Is 'Girls Planet 999' just 'Produce' in a flimsy disguise?
Cable channel Mnet has grand plans to form the next big multinational K-pop group with upcoming audition program “Girls Planet 999,” but questions remain over whether it will actually be the novel show it claims to be.
“Girls Planet 999,” set to start in August, will feature 99 contestants from Korea, Japan and China — exactly 33 women from each country.
Expectations are high, as the show comes two years after Mnet’s hit audition program franchise “Produce” (2016-2019). Although the franchise collapsed due to a vote manipulation scandal that sent two of its producers to prison, its legacy lives on in four hugely successful groups: I.O.I, Wanna One, IZ*ONE and X1.
Based on the information disclosed so far, “Girls Planet 999” doesn't seem that different from the “Produce” franchise. Contestants must pass through several themed rounds, with a certain number of hopefuls eliminated after each round. The outcome of each round is determined by fan votes. So far, so “Produce.”
Tiffany Young of Girls’ Generation and Sunmi of Wonder Girls, both now successful solo acts, will appear on the show as mentors. The “Produce” series also featured veteran K-pop stars as mentors, yet another indicator that "Girls Planet 999" is essentially “Produce” under a different name.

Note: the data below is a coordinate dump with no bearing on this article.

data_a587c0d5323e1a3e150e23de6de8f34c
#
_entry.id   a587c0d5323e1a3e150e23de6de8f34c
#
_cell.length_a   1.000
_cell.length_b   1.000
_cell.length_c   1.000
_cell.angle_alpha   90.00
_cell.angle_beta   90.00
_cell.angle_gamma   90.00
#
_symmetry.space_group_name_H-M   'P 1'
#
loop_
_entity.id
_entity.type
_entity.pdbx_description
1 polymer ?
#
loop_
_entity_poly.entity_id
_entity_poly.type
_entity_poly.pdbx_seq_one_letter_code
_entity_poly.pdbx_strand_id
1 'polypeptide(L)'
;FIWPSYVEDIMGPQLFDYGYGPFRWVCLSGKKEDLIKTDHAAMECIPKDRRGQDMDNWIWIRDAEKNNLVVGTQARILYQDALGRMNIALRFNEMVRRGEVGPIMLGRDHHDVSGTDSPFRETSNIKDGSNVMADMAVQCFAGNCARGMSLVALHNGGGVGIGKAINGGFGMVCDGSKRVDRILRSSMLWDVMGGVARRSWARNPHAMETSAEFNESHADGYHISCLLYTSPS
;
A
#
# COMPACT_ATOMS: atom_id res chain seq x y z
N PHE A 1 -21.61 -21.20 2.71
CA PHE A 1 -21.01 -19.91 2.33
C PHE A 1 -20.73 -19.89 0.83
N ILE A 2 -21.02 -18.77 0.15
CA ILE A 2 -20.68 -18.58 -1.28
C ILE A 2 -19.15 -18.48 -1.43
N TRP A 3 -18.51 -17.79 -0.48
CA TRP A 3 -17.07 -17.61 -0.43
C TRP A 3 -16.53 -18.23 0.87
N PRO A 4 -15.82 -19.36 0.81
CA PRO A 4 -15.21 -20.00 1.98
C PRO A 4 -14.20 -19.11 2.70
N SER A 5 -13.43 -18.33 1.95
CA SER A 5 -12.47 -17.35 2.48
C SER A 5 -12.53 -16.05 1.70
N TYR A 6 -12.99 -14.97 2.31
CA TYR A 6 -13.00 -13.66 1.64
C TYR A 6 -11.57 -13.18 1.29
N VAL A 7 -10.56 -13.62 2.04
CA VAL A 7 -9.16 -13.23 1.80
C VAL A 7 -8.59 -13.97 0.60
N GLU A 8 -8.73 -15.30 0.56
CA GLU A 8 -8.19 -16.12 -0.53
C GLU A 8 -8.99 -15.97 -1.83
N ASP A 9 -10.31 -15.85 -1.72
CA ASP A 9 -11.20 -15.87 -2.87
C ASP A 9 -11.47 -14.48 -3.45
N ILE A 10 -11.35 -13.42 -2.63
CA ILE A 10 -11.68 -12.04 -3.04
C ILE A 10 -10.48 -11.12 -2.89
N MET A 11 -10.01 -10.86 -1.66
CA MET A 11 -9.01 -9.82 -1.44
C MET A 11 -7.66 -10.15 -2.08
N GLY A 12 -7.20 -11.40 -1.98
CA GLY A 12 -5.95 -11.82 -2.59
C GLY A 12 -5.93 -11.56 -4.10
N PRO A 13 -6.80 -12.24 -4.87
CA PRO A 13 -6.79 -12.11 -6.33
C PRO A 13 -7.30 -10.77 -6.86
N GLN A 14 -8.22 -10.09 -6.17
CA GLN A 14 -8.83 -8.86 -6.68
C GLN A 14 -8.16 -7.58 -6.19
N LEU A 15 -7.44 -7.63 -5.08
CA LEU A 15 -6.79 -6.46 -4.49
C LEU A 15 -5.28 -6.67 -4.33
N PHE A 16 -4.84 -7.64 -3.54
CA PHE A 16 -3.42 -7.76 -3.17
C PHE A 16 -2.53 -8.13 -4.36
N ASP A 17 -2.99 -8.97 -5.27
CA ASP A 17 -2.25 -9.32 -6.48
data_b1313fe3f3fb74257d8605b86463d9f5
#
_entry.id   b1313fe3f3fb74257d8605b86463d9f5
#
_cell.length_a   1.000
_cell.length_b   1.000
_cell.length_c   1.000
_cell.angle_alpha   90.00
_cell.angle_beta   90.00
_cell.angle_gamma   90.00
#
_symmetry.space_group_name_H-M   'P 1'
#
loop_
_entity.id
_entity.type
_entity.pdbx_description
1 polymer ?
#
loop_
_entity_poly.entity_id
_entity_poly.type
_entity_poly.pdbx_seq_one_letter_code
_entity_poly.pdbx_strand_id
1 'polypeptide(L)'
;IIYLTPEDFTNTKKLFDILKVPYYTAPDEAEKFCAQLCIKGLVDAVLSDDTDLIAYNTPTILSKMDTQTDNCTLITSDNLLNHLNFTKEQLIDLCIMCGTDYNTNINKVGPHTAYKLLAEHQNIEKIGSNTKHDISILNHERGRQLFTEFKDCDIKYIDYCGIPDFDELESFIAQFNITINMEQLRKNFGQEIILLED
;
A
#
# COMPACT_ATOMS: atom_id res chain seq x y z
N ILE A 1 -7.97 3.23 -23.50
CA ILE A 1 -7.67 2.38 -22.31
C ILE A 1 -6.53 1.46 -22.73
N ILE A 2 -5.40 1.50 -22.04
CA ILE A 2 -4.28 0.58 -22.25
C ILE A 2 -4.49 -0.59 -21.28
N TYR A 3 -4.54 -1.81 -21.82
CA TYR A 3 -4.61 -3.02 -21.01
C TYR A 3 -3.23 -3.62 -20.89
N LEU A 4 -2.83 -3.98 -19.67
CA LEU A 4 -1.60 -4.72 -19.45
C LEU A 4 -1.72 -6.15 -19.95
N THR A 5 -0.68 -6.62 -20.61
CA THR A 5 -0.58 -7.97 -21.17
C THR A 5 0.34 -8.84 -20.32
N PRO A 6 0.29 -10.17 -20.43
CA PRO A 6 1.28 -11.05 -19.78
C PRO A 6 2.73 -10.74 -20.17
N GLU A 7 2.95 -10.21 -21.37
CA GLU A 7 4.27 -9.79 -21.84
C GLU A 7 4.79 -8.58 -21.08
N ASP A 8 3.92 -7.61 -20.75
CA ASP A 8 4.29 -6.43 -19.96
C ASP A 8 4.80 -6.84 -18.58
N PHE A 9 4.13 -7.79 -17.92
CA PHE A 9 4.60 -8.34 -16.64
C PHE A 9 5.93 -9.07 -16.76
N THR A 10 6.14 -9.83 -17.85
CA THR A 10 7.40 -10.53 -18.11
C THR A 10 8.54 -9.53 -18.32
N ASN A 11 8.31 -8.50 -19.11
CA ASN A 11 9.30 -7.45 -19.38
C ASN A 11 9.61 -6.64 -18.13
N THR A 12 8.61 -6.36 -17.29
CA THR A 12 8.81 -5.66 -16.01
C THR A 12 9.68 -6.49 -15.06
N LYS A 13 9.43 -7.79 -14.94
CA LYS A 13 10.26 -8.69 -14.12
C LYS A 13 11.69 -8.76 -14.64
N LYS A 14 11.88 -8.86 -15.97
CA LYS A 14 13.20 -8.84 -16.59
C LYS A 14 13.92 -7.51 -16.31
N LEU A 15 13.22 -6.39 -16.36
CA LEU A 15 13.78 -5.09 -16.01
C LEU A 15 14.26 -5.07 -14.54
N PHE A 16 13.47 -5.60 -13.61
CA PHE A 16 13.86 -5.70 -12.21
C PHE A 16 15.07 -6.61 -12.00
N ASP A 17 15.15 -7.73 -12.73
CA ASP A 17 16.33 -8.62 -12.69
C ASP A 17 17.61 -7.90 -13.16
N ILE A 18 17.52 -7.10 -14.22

So is there actually any difference between “Girls Planet 999” and “Produce”? Mnet claims there are three big changes.
The third season of the "Produce" franchise, dubbed “Produce 48,” raised eyebrows in 2018 by involving Japanese contestants along with Koreans. This time, Mnet has added Chinese contestants to the mix.
While featuring Chinese contestants is expected to broaden the market, it is as much a risk factor as it is the key to potential success. The political climate between Korea, China and Japan has always been sensitive, but anti-Chinese sentiment has surged in Korea recently.
The Chinese government’s restrictions on Korean cultural content, oppression of Hong Kong’s pro-democracy movement and alleged persecution of Muslim ethnic minorities in China’s Xinjiang Uigur Autonomous Region, as well as online feuds between Korean and Chinese netizens over where Korean culture originated from, has riled up emotions on both sides to the point that the SBS series “Joseon Exorcist” (2021) was canceled after two episodes due to a backlash for misleadingly portraying 15th-century Koreans eating Chinese food.
Anti-Chinese sentiment runs high across all generations, but is especially prominent among younger Koreans today, which happens to be the show's target audience.
According to a survey conducted by Hankook Research last month, Koreans in their 20s and 30s harbor more negative feelings toward China than Japan.
Some netizens already claim to have found out that some of the Chinese contestants set to star in the show have described China siding with North Korea in the Korean war as a righteous act against U.S. imperialism on social media, increasing criticism of the show before it even begins.